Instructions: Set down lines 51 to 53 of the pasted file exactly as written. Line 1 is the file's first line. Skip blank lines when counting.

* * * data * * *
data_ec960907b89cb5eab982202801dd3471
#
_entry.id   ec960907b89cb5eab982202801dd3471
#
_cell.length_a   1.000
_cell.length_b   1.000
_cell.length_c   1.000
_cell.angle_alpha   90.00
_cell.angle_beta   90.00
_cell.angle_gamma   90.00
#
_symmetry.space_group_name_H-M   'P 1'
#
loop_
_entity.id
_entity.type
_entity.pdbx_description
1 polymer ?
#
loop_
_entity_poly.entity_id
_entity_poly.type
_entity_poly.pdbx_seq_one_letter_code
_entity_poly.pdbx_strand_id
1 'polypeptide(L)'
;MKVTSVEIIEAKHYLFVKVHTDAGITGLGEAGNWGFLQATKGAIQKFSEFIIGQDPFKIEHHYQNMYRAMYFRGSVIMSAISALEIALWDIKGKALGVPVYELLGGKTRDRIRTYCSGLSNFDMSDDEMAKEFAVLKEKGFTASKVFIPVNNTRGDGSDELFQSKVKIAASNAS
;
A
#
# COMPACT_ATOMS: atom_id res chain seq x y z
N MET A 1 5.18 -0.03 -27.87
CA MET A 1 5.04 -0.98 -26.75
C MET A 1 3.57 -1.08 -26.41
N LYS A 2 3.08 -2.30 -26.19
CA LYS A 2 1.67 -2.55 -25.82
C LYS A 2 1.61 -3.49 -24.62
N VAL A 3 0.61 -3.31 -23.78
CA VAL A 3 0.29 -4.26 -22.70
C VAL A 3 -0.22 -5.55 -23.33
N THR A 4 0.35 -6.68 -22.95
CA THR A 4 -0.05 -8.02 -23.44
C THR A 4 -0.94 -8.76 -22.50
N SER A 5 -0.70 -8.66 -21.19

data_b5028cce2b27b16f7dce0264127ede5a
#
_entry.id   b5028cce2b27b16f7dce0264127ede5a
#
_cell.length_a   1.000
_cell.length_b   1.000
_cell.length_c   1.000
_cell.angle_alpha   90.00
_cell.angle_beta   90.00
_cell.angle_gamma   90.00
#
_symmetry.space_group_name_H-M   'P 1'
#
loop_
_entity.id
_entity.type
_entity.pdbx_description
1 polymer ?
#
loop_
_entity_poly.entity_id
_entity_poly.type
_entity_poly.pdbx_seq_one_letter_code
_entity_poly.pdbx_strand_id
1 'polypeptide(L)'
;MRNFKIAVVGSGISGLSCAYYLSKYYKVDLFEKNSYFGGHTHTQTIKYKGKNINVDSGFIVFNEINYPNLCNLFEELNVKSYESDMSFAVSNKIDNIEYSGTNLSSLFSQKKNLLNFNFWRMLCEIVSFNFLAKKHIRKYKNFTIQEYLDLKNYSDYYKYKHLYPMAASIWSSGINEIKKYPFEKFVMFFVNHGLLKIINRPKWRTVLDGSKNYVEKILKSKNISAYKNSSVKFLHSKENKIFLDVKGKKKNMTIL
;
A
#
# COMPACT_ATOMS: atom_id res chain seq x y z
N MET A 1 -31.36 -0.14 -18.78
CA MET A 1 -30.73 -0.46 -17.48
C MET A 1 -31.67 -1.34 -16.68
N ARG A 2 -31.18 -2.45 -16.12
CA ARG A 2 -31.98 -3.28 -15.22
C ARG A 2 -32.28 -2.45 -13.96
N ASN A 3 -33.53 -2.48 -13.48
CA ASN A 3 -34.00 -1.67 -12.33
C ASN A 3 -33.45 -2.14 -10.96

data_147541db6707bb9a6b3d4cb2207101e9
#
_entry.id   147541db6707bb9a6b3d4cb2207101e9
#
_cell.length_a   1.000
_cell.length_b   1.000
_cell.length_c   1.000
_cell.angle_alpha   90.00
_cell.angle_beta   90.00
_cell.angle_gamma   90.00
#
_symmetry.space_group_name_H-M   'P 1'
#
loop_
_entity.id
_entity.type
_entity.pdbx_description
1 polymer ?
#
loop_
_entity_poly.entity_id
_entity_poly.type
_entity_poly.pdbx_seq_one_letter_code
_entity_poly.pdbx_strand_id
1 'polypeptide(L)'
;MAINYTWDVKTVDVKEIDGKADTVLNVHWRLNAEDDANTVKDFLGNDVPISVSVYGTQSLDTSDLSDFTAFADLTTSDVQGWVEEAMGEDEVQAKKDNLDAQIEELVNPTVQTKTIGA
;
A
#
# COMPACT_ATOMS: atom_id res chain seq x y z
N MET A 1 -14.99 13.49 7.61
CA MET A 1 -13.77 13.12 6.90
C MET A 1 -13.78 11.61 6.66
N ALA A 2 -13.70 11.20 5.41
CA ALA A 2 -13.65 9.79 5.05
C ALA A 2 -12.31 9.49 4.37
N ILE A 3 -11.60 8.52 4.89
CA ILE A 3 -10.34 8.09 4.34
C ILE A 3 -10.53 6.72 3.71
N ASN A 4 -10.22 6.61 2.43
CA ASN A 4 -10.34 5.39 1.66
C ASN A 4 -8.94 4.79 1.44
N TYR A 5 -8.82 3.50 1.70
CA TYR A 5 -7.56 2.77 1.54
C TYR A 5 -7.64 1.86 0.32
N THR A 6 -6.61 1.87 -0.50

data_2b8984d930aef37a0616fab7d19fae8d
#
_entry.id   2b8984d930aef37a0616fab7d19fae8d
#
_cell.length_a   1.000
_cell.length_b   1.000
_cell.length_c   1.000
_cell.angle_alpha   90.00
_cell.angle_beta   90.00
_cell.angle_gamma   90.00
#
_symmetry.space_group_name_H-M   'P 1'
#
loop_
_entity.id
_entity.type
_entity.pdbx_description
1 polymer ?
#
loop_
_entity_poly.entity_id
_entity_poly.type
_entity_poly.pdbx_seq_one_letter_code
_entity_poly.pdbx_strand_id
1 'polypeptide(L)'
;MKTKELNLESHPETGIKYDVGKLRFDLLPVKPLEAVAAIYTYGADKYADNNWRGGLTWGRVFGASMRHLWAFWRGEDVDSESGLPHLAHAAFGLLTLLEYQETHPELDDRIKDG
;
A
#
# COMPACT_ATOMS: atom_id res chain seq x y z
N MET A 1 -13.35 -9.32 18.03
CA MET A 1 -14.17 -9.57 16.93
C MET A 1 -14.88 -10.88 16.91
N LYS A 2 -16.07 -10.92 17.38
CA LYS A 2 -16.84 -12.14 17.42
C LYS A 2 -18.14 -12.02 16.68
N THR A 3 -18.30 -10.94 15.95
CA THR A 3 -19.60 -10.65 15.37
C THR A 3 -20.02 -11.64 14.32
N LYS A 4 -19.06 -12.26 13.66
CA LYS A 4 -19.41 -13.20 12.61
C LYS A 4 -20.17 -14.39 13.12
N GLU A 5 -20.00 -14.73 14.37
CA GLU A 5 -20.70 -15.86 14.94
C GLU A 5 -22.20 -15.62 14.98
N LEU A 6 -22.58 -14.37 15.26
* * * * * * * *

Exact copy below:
_cell.angle_alpha   90.00
_cell.angle_beta   90.00
_cell.angle_gamma   90.00